The Braves' first round selection in 2015, Kolby Allard was on the same track as Mike Soroka. The duo made all the same stops over the past two seasons and found success along the way. Allard does not possess high velocity, but is a strike-thrower who is not afraid to challenge hitters. At the big league level, it will likely take a little more time to adjust in order to win those battles. Allard made his major league debut on July 31, 2018 in a winning effort against the Marlins. The Atlanta offense picked him up in an 11-6 victory on that night and Allard would make just two more appearances, both in relief. He found the sledding a bit tougher than some of his prospect counterparts. Allard posted a 12.38 ERA after surrendering 19 hits and three homers in just eight innings of work. Triple-A was a different story, however. There Allard held a sterling 2.72 ERA in 20 starts. After rocketing through the system to debut at 20 years old, a return trip to Gwinnett will likely provide Allard the chance to throw some valuable innings as he prepares to reach Atlanta to stay in the not too distant future.


Max Fried | Age: 23 | Contract Status: Pre-arbitration


The Braves gave Max Fried a few more opportunities to take a turn in rotation in 2018. The left-hander responded by flashing his strikeout ability while occasionally still suffering from the growing pains expected of most young pitchers. Fried has a curveball that rivals both Newcomb and Toussaint in terms of its quality. It's a plus pitch and could play up big in limited stints out of the bullpen. While Fried could very well fight for a spot in rotation this spring, his best chance at sticking in the majors this year may be as Atlanta's long man. He turned in a 2.94 ERA (3.67 FIP) with 44 strikeouts in 33.2 IP. Prone to walk a few batters, which seemed to be a recurrent theme for Braves relief pitchers a year ago, Fried could also be categorized as effectively wild at times. With virtually nothing left to prove in the minor leagues, Atlanta has a decision to make with Fried and how the club plans to utilize his considerable talents.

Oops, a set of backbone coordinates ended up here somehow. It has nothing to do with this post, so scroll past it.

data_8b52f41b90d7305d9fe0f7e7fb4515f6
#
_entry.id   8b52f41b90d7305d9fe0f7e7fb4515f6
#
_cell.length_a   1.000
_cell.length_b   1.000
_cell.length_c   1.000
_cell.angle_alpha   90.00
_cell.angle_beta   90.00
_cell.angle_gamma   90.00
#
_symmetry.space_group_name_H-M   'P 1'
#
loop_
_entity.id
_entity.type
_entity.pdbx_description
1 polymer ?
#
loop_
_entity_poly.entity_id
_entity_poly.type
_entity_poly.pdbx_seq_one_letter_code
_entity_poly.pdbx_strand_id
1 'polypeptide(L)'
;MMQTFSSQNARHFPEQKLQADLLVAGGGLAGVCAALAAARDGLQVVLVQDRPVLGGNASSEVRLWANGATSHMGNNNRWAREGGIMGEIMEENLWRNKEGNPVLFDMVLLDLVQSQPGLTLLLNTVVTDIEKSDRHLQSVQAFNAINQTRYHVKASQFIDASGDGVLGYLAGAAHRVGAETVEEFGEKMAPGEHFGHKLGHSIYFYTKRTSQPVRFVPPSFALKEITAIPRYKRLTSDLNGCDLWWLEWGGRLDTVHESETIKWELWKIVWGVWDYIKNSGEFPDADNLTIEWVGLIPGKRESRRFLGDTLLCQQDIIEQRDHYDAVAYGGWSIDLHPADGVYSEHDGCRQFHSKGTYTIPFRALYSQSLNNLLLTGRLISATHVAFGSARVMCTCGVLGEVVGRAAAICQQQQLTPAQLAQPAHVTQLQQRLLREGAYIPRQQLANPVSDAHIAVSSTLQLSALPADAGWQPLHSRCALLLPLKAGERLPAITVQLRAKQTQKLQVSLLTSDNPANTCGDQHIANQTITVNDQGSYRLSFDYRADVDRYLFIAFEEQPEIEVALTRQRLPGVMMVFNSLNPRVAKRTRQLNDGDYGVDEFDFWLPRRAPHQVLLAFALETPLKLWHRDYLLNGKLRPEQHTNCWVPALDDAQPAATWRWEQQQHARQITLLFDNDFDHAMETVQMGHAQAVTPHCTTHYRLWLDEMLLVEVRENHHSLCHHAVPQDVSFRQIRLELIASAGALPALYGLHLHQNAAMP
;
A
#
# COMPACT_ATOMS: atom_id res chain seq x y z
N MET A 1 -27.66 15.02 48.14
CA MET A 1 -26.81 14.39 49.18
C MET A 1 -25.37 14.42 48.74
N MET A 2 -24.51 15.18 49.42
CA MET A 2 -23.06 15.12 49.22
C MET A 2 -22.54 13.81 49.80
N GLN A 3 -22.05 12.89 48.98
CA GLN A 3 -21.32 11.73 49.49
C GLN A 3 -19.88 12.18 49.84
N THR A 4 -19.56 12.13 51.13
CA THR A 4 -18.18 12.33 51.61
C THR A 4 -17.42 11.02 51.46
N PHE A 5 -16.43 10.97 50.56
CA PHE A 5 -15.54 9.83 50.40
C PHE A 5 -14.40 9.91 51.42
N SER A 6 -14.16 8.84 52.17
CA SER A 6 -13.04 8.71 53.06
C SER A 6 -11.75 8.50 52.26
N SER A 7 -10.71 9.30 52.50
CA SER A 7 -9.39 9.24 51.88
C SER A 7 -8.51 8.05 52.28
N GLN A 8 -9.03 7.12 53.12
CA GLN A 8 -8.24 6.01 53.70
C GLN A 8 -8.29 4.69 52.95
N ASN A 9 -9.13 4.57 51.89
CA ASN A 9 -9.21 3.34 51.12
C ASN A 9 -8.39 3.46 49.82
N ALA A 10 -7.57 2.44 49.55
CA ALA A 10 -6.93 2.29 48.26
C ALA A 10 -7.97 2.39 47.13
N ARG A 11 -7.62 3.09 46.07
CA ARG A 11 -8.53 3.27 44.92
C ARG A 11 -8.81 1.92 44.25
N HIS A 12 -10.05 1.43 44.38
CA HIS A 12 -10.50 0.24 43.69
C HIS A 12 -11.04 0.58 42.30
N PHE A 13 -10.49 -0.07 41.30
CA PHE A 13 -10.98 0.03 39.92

Down on the farm: Atlanta has a stable of pitching prospects that has yet to crack the 40-man roster. Righty Ian Anderson, 20, may be the best of the bunch. Atlanta's top pick in 2016, Anderson has grown into the organization's top pitching prospect as deemed by several outlets, at least of the arms yet to make their major league debut. Anderson turned in a 2.49 ERA, 10.7 K/9 and limited opponents to a .199 AVG in 119.1 IP between High-A and Double-A in 2018. He has allowed a grand total of three home runs in 242 career innings with opponents batting just .216 against him. The tools are there, including a three-pitch mix that gets better each year. He may work his way into the plans at some point in 2020... The Braves also invited fellow 2016 top picks Joey Wentz and Kyle Muller to big league camp this spring. That duo figures to be part of a Mississippi rotation that includes Anderson to open 2019.